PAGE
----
This is a super talented defensive team, but the descriptions don’t end there: this team can put up points…

Bam Adebayo:

Kyle Lowry Forcing Him into More and More Shot Attempts

How is Bam Adebayo’s aggression coming together so fluidly to begin the year. Is it the natural evolution of a young player like Erik Spoelstra noted? Is Adebayo going through those motions with a purpose? Or is it just simply Kyle Lowry?

Adebayo seems to think it’s the latter.

“It’s really because of Kyle in all honesty.”

It’s one thing to just put it out there in that sense, but it’s another thing for it to be absolutely correct when watching the game film. Yes, we see Adebayo “just going” even when Lowry is on the sideline, but there’s a specific edge and confidence that Lowry is feeding into.

Just take a look at the first clip: Adebayo has Giannis Antetokounmpo in space with an empty corner, but decides to pass back out to Lowry instead.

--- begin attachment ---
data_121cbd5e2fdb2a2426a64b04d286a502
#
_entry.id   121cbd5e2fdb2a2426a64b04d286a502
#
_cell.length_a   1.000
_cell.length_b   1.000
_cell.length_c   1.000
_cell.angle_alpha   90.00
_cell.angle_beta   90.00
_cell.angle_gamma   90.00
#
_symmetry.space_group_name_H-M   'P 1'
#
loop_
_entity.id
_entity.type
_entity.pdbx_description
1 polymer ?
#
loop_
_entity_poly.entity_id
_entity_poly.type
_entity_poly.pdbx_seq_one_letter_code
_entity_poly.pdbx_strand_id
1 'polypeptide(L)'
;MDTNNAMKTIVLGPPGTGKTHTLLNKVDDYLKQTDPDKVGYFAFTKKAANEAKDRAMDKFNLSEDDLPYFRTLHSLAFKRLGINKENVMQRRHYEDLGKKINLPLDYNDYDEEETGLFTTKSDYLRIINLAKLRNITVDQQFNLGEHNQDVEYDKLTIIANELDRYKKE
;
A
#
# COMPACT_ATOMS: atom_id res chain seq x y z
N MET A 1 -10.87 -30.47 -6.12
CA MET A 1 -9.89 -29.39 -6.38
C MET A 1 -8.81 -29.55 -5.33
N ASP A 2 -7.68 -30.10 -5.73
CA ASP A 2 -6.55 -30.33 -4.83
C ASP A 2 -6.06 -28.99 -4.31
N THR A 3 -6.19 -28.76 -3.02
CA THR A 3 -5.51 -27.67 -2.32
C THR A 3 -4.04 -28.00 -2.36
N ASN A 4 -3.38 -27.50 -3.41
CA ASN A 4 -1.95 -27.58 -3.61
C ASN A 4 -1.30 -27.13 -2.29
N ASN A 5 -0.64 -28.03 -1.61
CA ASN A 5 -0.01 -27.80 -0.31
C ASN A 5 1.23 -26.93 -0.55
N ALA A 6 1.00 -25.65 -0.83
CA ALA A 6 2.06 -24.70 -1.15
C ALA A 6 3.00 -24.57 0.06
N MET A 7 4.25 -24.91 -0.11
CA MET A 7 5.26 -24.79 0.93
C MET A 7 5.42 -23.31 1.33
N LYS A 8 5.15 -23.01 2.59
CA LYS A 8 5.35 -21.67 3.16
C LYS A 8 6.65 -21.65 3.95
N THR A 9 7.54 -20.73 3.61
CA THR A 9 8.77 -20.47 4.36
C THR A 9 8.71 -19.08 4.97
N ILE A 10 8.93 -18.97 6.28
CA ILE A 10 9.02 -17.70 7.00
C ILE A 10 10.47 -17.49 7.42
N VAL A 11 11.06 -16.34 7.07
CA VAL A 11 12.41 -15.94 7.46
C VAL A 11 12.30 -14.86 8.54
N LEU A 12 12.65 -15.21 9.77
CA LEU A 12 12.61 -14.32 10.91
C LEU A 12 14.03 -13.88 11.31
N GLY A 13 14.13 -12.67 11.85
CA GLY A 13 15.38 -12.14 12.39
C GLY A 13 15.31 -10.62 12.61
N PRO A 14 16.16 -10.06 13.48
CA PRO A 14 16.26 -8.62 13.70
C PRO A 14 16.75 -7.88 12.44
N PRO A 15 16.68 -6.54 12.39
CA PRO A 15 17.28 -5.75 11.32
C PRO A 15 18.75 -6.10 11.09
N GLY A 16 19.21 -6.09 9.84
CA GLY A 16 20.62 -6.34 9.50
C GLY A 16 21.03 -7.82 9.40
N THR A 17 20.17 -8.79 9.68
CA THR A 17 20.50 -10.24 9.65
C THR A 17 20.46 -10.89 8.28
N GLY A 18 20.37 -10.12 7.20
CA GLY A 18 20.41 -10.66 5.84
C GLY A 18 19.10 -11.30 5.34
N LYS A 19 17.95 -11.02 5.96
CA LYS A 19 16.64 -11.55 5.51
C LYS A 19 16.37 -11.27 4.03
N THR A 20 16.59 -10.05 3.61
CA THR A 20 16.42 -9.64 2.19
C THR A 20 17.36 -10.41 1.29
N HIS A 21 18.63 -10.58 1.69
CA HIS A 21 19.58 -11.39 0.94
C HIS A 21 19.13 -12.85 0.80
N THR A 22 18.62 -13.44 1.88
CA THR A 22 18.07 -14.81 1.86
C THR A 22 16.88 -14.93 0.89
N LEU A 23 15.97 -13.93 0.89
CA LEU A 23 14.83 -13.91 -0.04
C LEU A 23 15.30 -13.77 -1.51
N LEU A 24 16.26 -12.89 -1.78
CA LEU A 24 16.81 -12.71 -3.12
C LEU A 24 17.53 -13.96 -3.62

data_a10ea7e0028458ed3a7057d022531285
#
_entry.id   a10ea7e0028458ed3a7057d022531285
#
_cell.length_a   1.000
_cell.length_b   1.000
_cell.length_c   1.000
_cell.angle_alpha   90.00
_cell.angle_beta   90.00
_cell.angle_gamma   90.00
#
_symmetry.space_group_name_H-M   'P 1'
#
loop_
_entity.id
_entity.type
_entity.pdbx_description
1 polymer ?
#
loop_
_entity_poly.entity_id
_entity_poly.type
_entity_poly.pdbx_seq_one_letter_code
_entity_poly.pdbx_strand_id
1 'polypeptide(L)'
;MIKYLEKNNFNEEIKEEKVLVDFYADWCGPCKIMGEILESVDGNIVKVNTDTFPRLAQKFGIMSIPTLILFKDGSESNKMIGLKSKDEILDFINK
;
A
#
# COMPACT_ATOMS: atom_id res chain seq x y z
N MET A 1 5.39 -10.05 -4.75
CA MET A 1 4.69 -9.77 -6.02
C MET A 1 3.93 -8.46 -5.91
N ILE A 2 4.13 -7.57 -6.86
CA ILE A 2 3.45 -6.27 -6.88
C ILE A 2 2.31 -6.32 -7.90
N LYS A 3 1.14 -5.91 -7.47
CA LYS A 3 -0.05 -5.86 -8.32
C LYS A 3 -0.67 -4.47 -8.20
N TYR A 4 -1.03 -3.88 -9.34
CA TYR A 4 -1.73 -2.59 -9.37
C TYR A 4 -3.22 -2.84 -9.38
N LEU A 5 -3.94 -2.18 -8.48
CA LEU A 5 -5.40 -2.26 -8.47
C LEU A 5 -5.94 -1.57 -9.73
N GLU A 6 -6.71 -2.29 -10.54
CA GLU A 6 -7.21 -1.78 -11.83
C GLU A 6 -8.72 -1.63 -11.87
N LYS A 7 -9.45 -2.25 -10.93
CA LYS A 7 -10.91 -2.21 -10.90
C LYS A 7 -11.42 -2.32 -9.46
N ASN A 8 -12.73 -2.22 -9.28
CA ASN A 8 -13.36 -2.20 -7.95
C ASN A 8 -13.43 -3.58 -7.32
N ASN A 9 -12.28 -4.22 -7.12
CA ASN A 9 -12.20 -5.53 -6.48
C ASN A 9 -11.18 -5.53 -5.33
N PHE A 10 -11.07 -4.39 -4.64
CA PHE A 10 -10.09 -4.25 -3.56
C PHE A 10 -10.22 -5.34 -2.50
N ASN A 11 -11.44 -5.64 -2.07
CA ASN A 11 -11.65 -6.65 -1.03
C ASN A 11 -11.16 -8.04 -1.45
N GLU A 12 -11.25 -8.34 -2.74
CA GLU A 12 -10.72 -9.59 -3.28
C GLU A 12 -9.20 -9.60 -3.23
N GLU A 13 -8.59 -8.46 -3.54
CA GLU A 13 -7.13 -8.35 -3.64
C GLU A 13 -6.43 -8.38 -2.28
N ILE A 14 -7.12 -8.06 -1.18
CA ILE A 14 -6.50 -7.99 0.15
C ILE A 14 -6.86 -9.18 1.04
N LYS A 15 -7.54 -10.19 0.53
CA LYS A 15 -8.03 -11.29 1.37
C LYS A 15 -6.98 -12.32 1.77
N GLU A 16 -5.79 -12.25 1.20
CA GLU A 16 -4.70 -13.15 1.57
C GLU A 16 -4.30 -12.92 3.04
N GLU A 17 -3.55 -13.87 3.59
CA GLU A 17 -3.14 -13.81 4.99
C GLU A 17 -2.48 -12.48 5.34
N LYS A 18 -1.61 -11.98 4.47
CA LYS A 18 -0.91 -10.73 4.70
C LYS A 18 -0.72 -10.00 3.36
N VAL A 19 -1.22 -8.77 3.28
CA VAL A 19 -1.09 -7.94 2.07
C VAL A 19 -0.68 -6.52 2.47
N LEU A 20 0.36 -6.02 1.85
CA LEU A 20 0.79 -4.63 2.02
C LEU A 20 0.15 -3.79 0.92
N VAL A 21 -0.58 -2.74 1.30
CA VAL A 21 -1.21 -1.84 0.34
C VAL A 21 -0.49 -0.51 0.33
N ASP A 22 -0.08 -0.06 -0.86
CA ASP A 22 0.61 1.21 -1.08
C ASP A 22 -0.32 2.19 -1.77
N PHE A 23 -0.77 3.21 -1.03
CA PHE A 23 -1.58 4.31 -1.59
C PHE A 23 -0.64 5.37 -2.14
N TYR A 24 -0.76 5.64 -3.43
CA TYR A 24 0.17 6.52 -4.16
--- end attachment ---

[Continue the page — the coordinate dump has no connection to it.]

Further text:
What does Lowry do? He immediately reinserts that ball into Adebayo in the post, and clears out to the opposite side of the floor. This isn’t last year when the guard would stand at the top of the key as a safety blanket for Adebayo’s eventual kick-out. This is Lowry saying ‘you’re shooting this ball no matter what.’

Consequently, Adebayo jabs and fires away for a bucket, which he did many times in this game. Even when speaking with media post-game, he noted that’s been a point of emphasis with him during the off-season. He’s comfortable with that jab jumper, and it’s not just a space provider. It’s a rhythm shot for him.

Lastly, there’s something else to pick up on with these two Adebayo shot attempts. His point of operation.